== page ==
Military's Grip on Power Challenged by Sudan Democracy Protests

Mohammed Alamin and Samer Khalil Al-Atrush

(Bloomberg) -- Sudan’s transitional military council announced an end to a curfew and a commitment to hand power to a civilian government within two years, signaling that pro-democracy protests are weakening the army’s grip in the oil-producing African nation.

The moves on Saturday followed the decision of Defense Minister Ahmed Awad Ibn Auf to stand down as the head of the council less then two days after the military’s overthrow of Omar al-Bashir’s 30-year rule and just hours after veteran intelligence chief Salah Gosh resigned.

The announcement of the end of the curfew and the vow to hand power to civilians was made in a televised statement by the council’s new chief, Abdel Fatah al-Burhan. But Sudan’s galvanized protesters signaled the moves may not be enough, with the main opposition coalition calling for an immediate transition.

“The coup-makers are in disarray,” said Alex de Waal, executive director of the World Peace Foundation at Tufts University in Massachusetts, and a Sudan expert. Al-Bashir “set up an elaborate political-security system that only he was capable of running,” and now they’re “struggling with the conundrum of how to maintain consensus among a divided and militarized elite, and meet enough of the demands of the protesters to have a modicum of legitimacy.”

Al-Bashir became the second regional leader after Algeria’s military-backed president, Abdelaziz Bouteflika, to leave this month in the face of nationwide protests. The events have stirred echoes of the Arab Spring uprisings that rocked the region from 2011.

Long-Running Protests

The 75-year-old, now under house arrest, himself took power in a 1989 coup and was one of Africa’s longest-serving rulers. His ouster followed almost four months of protests in which more than 45 people were killed in a crackdown.

Saudi Arabia has extended support to the military council and is sending aid including petroleum products, wheat and medicine, its Foreign Ministry said in a statement.

As he stepped down late Friday, Ibn Auf said he was seeking “to keep the solidarity of the security system, especially the armed forces.” Kamal Abdul Maarouf was also removed as deputy head of the council. There’s been sporadic violence since: at least 16 people have been shot dead by “outlaws” and 20 others injured over the past two days, Sudan’s police said Saturday in a statement.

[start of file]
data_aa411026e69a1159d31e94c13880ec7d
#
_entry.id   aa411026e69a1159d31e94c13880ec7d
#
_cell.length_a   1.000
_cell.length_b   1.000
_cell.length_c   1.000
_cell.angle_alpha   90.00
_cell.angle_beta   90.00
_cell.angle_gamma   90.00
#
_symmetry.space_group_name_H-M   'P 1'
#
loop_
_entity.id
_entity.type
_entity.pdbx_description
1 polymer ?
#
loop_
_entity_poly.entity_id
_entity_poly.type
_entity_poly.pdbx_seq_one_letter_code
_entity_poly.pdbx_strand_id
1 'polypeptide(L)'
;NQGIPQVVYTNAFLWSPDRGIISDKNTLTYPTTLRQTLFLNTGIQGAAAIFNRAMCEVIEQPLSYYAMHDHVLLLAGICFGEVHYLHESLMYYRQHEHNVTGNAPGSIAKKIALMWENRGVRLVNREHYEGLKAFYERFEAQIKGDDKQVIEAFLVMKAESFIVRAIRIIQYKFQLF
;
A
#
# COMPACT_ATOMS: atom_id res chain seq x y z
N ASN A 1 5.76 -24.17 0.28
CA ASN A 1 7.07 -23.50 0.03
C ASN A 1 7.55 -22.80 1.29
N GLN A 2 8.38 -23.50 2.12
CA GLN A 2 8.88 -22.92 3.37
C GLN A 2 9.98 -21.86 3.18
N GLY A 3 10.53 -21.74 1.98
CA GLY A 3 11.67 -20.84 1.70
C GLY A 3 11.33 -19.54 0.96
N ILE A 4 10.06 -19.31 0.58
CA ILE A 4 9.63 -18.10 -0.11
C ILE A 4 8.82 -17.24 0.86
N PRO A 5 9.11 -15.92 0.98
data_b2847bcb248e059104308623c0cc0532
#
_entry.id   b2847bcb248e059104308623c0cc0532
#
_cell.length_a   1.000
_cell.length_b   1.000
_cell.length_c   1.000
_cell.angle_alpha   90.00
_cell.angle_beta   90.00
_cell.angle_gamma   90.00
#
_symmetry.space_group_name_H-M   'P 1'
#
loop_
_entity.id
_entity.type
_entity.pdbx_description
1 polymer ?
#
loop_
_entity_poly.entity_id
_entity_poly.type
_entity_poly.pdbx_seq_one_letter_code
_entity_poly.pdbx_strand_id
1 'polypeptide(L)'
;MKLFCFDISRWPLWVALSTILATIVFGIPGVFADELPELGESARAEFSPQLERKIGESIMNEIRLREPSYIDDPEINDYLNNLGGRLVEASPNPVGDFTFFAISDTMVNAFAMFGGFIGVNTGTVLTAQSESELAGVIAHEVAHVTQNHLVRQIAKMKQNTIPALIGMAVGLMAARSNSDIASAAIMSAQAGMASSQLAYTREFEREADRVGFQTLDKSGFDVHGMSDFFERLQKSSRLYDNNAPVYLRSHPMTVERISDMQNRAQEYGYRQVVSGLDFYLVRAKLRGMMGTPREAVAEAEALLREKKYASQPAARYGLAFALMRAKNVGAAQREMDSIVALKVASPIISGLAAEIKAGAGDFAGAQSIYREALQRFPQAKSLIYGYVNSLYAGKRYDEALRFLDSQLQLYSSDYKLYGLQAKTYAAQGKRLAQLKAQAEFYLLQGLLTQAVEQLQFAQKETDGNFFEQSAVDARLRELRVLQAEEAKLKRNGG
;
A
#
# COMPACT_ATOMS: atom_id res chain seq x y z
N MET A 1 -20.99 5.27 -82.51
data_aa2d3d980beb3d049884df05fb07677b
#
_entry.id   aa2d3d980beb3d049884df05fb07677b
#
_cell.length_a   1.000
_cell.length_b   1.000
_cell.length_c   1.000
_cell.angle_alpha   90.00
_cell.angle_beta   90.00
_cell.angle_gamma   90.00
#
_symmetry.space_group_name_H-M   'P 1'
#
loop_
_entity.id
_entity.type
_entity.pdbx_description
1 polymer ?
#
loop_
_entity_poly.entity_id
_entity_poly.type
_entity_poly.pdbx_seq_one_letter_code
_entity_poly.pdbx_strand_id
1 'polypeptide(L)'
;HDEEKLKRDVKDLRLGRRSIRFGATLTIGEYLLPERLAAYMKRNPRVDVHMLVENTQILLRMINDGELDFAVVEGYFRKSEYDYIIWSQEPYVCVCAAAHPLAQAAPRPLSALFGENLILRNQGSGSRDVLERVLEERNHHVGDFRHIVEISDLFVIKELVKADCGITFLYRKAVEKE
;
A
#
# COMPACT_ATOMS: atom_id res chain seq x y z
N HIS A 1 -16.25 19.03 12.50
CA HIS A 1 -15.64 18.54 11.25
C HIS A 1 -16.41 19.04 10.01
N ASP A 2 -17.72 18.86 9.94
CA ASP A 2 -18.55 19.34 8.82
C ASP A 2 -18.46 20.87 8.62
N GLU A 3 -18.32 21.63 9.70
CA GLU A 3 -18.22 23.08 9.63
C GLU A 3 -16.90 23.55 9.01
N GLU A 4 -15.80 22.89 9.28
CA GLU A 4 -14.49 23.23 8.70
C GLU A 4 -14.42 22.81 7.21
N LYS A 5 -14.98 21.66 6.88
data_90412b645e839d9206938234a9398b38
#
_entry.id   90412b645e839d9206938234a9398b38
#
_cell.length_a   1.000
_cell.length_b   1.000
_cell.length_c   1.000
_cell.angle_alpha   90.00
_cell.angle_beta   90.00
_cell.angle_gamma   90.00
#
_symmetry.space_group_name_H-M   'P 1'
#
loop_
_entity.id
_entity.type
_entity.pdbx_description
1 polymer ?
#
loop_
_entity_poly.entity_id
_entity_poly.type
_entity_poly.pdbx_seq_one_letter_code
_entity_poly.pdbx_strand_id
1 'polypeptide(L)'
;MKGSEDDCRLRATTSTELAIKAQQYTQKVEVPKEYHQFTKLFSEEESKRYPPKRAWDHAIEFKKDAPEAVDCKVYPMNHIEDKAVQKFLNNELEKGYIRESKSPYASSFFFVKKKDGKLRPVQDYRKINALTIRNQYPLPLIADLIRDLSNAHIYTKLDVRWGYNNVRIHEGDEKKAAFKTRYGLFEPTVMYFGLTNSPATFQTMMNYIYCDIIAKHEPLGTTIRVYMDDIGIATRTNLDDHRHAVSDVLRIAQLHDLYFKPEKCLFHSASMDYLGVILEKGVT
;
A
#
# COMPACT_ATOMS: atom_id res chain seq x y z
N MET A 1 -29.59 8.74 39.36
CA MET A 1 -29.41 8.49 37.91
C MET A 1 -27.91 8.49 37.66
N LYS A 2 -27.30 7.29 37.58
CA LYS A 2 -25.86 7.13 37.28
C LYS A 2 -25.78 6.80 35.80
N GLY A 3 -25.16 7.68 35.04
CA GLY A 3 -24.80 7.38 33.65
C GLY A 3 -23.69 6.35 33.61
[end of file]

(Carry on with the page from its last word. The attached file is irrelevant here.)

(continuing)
While demonstrators welcomed the end of al-Bashir’s rule, many said it was only a cosmetic change, with other figures that Sudan’s people rebelled against still in charge. Sudan has seen a series of coups since independence in 1956.

The military council agreed to respect new freedoms for political activists and the media after a Saturday meeting with the Forces of the Freedom and Change Declaration, an alliance of the main protest groups, one of their representatives, Omar el-Digair, told reporters. Activists had also demanded the immediate transfer of power to a civilian government and restructuring of the security services.

The resignation of Gosh, who had twice served as al-Bashir’s spy chief, cheered some protesters. Amnesty International urged Sudan’s new authorities to investigate his alleged role in the killings of protesters in recent months as well as historic claims of torture and other rights violations.

But Mohamed Hamdan, the leader of the Rapid Support Forces, was sworn in as vice chief of the military council late Saturday. The RSF has roots in the Janjaweed militia notorious for its attacks on civilians during the conflict in Sudan’s Darfur region that began in 2003.

--With assistance from Okech Francis and Nadeem Hamid.

To contact the reporters on this story: Mohammed Alamin in Khartoum at malamin1@bloomberg.net;Samer Khalil Al-Atrush in Tunis at skhalilalatr@bloomberg.net

To contact the editors responsible for this story: Karl Maier at kmaier2@bloomberg.net, Michael Gunn, Paul Abelsky

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